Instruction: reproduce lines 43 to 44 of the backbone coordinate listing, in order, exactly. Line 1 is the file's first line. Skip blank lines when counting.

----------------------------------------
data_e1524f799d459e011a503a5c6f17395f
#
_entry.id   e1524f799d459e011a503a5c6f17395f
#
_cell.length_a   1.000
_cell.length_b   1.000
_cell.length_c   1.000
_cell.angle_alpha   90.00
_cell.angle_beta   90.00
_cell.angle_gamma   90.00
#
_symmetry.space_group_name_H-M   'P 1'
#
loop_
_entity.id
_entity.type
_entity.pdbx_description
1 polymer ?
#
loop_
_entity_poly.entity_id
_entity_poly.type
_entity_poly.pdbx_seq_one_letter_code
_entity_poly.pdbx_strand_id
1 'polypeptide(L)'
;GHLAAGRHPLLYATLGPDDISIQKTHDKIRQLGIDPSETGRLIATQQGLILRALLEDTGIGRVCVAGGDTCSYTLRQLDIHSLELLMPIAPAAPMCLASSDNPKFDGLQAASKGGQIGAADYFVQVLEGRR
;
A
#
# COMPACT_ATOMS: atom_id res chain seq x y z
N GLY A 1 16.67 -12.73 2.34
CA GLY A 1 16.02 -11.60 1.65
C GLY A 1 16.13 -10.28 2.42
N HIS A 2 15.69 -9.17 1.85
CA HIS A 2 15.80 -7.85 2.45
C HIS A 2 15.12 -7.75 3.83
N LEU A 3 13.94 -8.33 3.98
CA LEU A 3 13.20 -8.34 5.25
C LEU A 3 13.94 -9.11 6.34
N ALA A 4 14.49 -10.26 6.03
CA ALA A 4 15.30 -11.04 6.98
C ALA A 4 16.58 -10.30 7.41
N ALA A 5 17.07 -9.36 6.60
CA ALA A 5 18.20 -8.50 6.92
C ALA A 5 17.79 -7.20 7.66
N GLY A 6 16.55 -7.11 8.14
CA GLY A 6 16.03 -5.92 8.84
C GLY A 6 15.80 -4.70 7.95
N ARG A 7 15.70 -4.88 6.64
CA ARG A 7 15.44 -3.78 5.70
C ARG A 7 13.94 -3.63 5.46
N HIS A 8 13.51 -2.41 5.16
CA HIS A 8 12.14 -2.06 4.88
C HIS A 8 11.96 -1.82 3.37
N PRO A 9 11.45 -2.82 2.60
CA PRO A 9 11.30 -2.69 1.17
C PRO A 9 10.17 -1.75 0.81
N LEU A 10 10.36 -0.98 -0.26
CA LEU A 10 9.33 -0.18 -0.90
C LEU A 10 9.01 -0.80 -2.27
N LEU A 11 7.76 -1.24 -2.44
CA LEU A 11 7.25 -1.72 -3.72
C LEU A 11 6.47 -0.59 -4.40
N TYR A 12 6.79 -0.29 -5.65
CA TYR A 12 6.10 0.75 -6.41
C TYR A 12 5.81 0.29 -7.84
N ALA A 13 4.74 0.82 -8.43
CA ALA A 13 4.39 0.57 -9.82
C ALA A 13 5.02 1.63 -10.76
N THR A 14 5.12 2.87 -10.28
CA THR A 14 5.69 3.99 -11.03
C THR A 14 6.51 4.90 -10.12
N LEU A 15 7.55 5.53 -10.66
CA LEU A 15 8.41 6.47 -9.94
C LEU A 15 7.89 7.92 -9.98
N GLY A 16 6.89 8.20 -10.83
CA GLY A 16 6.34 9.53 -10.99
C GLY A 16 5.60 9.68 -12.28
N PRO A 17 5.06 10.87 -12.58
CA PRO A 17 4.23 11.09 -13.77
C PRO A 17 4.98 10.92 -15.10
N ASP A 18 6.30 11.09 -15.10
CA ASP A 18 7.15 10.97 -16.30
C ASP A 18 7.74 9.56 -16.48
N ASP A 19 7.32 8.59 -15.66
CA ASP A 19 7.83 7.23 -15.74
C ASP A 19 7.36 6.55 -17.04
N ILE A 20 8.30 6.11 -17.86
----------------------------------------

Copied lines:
N ALA A 5 17.07 -9.36 6.60
CA ALA A 5 18.20 -8.50 6.92